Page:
I have a function that returns an IO action,

```
f :: Int -> IO Int
```

I would like to compute this function in parallel for multiple values of the argument. My naive implementation was as follows:

```
import Control.Parallel.Strategies
vals = [1..10]
main = do
results <- mapM f vals
let results' = results `using` parList rseq
mapM_ print results'
```

My reasoning for this was that the first `mapM`

binds something of type `IO [Int]`

to `results`

, `results'`

applies a parallel strategy to the contained list, and the `mapM_`

finally requests the actual values by printing them - but what is to be printed is already sparked in parallel, so the program should parallelize.

After being happy that it does indeed use all my CPUs, I noticed that the program is less effective (as in wall clock time) when being run with `+RTS -N8`

than without any RTS flags. The only explanation I can think of is that the first `mapM`

has to sequence - i.e. perform - all the IO actions already, but that would not lead to ineffectivity, but make the `N8`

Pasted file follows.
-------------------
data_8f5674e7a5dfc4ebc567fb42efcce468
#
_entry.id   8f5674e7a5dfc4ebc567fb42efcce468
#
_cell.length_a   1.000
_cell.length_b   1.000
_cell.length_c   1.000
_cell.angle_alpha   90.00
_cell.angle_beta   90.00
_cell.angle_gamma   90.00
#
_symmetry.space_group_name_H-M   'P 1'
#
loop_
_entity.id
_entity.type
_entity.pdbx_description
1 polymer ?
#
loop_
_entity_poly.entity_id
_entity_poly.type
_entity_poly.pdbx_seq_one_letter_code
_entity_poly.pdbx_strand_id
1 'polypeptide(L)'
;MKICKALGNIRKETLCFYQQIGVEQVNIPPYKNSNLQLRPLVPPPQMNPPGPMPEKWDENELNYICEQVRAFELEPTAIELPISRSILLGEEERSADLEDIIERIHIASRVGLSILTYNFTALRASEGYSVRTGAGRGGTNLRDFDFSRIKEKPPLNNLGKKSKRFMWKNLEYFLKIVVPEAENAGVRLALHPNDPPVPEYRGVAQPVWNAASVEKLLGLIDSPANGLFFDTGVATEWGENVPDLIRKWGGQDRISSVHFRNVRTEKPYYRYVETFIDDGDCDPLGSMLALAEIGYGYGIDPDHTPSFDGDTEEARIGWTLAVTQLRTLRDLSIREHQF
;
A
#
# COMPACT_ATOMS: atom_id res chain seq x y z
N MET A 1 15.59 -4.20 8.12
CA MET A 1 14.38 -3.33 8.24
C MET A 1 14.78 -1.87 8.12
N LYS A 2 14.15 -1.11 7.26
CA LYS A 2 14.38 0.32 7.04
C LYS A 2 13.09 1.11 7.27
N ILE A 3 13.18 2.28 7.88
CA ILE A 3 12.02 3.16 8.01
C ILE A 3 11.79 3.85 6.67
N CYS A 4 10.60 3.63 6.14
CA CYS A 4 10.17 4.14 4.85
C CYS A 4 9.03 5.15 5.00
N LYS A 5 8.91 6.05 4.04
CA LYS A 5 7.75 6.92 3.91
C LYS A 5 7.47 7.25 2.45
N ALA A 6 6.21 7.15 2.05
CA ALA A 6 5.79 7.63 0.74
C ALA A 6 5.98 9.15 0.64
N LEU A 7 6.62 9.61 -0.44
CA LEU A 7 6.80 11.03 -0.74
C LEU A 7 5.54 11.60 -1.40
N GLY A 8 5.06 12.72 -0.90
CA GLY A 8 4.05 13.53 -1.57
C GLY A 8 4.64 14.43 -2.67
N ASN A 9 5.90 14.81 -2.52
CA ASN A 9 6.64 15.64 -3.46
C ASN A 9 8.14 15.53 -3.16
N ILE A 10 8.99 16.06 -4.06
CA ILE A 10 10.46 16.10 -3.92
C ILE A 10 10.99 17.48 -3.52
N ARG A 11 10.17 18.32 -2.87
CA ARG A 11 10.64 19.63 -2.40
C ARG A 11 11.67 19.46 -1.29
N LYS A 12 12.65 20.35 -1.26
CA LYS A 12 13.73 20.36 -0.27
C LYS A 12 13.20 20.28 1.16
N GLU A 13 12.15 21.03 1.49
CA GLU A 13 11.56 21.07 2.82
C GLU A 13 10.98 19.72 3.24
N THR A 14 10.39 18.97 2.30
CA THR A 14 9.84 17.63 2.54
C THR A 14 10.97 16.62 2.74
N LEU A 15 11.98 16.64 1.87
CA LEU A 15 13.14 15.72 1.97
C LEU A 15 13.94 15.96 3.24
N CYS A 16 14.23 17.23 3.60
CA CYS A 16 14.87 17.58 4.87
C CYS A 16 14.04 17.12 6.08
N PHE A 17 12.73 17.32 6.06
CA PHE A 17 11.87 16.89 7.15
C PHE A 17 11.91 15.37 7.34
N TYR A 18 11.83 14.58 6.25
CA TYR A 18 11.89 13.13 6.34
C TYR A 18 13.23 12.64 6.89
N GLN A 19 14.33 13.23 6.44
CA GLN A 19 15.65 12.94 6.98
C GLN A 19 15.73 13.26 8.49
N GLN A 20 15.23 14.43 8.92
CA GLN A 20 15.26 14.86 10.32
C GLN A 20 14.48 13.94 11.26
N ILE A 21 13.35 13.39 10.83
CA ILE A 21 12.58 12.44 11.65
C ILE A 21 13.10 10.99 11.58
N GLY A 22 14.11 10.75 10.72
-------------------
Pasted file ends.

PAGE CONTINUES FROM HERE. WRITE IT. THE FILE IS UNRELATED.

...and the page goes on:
execution as effective as the unparallelized one, because all the work is done by the master thread. Running the program with `+RTS -N8 -s`

yields `SPARKS: 36 (11 converted, 0 overflowed, 0 dud, 21 GC'd, 4 fizzled)`

, which surely isn't optimal, but unfortunately I can't make any sense of it.

I suppose I've found one of the beginner's stepping stones in Haskell parallelization or the internals of the IO monad. What am I doing wrong?

Background info: `f n`

is a function that returns the solution for Project Euler problem n. Since many of them have data to read, I put the result into the IO monad. An example of how it may look like is

```
-- Problem 13: Work out the first ten digits of the sum of one-hundred 50-digit numbers.
euler 13 = fmap (first10 . sum) numbers
where
numbers = fmap (map read . explode '\n') $ readFile "problem_13"
first10 n
| n < 10^10 = n -- 10^10 is the first number with 11 digits
| otherwise = first10 $ n `div` 10
```

The full file can be found here (It's a bit long, but the first few "euler X" functions should be representative enough), the main file where I do the parallelism is this one.

`+RTS -s -N`

, what are the stats of converted/pruned/fizzled sparks? And does`f n`

return a thunk that can actually be sparked? – Daniel Fischer Oct 28 '12 at 16:43`-s`

statistics (which are awful). – David Oct 28 '12 at 17:58`Data.Permute`

, since I don't have that installed), I got a speedup (and more converted sparks) using`parListChunk k`

instead of`parList`

- even with`parListChunk 1`

, although that calls`parList`

. – Daniel Fischer Oct 28 '12 at 19:58